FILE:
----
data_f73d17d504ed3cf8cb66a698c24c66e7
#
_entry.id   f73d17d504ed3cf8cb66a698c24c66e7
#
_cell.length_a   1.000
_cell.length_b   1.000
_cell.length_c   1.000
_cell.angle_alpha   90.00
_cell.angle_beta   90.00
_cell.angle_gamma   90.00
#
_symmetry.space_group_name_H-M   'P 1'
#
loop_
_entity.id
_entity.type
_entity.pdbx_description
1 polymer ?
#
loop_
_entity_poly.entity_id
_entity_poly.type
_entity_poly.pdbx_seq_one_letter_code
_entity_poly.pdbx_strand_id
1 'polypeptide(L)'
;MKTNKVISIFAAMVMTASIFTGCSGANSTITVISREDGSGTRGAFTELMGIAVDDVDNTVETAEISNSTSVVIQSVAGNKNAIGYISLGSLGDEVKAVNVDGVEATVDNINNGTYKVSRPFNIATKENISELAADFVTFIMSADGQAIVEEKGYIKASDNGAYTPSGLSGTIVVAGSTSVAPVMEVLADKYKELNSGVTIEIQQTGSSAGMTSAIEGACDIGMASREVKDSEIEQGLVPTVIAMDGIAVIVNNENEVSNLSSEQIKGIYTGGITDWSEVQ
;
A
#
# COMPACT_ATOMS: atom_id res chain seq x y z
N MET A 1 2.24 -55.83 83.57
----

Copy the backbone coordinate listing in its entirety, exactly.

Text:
data_f73d17d504ed3cf8cb66a698c24c66e7
#
_entry.id   f73d17d504ed3cf8cb66a698c24c66e7
#
_cell.length_a   1.000
_cell.length_b   1.000
_cell.length_c   1.000
_cell.angle_alpha   90.00
_cell.angle_beta   90.00
_cell.angle_gamma   90.00
#
_symmetry.space_group_name_H-M   'P 1'
#
loop_
_entity.id
_entity.type
_entity.pdbx_description
1 polymer ?
#
loop_
_entity_poly.entity_id
_entity_poly.type
_entity_poly.pdbx_seq_one_letter_code
_entity_poly.pdbx_strand_id
1 'polypeptide(L)'
;MKTNKVISIFAAMVMTASIFTGCSGANSTITVISREDGSGTRGAFTELMGIAVDDVDNTVETAEISNSTSVVIQSVAGNKNAIGYISLGSLGDEVKAVNVDGVEATVDNINNGTYKVSRPFNIATKENISELAADFVTFIMSADGQAIVEEKGYIKASDNGAYTPSGLSGTIVVAGSTSVAPVMEVLADKYKELNSGVTIEIQQTGSSAGMTSAIEGACDIGMASREVKDSEIEQGLVPTVIAMDGIAVIVNNENEVSNLSSEQIKGIYTGGITDWSEVQ
;
A
#
# COMPACT_ATOMS: atom_id res chain seq x y z
N MET A 1 2.24 -55.83 83.57